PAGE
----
Decreasing the intensity of your child’s therapy, or changing the type of therapy your child receives can open up new opportunities for your child to achieve new goals, or for your child and family to thrive.  Your child might be able to progress to a group setting, giving them opportunity to meet other children, and build their social skills and self identity.  Your child might be able to progress to an Allied Health Assistant program, where they are supported to learn to incorporate their skills into real life scenarios, like using their new gross motor skills to learn to play and climb at the park, or using their new fine motor skills to practice cooking at home.  Or your child might be able to decrease the type of one therapy to allow them more time and opportunity to work on different skills in another type of therapy.
Another opportunity that decreasing the intensity of therapy opens up is the opportunity to have more free time to spend doing everyday ‘kid things’ or time to spend together as a family – rather than going to therapy sessions.  It is important not to underestimate how valuable these things are to your child’s independence and their development of their self identity.

Progressing in or on from therapy does not mean that you will no longer have our support

Children with developmental delays or disabilities, even after they progress and are out and about just living their best life, are likely to have issues or needs that come up from time to time that they will need support for.  At Move and Play, we recognise this, and will make plans for regular check ins with your child and family, to review how things are going, to screen for any new issues, or to plan supports if something new has come up.  These check ins may be monthly, or quarterly, or six monthly, depending on your child’s needs, and they may happen in person or over the phone.
We don’t want to leave any families feeling like they have been ‘left out in the cold’ when progressing on from therapy with us.

Progressions in or on from therapy do not mean you won’t be able to access funding and therapy supports later if your child’s needs increase.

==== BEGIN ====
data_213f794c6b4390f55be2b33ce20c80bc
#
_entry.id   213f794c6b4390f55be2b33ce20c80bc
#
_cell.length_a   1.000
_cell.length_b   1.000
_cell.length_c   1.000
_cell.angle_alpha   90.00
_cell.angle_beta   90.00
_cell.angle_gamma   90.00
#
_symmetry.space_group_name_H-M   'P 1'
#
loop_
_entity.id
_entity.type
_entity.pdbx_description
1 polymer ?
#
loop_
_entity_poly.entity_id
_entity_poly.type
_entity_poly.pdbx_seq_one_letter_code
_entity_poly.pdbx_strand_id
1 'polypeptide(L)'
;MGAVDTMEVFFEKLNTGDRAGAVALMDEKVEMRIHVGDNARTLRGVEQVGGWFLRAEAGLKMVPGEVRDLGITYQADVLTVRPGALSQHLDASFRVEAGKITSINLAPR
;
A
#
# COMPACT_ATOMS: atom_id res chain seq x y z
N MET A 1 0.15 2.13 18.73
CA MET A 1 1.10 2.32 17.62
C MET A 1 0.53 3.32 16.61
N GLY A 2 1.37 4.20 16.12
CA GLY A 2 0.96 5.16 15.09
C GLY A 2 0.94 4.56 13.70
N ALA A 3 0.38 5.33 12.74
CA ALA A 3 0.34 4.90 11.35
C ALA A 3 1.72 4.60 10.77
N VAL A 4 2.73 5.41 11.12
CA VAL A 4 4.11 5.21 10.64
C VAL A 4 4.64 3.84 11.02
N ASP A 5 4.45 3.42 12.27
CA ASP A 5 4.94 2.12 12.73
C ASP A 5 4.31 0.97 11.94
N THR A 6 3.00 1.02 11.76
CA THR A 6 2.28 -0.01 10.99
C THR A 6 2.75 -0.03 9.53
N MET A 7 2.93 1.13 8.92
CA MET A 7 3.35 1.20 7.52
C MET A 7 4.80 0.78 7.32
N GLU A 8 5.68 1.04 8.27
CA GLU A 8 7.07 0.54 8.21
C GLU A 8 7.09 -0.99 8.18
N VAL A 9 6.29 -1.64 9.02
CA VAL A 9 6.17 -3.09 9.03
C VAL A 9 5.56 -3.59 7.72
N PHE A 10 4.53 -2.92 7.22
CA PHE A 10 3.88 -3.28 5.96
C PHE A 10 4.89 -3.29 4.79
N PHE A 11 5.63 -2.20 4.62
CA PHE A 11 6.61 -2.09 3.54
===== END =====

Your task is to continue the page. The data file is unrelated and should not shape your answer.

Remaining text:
Although I can’t speak on behalf of the NDIS, I do know that the disability sector as a whole recognises that the needs of children (and adults) with a disability will change over time.  Sometimes those needs will decrease over time as the child gains new skills and processes.  And sometimes those needs will increase over time, which may be due to deterioration, or simply due to a change of circumstances such as finishing high school, moving house, development of a secondary condition, or the addition of a family member.
When a change in circumstances occurs, there are specific processes in place within the NDIS to request a change of circumstances, which may result in additional funded supports to help meet your child’s additional needs.  And from our point of view, we specifically only book one term in advance so that we can make adjustments to each child’s changing needs as they progress.  So this means, that if you child’s needs increase at some point in the future, after you have decreased their usual therapy – both the NDIS, and our team at Move and Play have processes in place to ensure you will be supported.
So if you child’s therapist recommends that your child progresses in their therapy – whether that is by decreasing the intensity or frequency of sessions, changing the format of therapy from individual to group or community programs, or even having a break for a little while…. Please remember that it means that your child is doing really well, that the effort you and your child have been putting in is paying off.  So make sure you celebrate this important milestone!  Well done!!!  And please know that we are always here to help you if anything changes for your child or family in the future.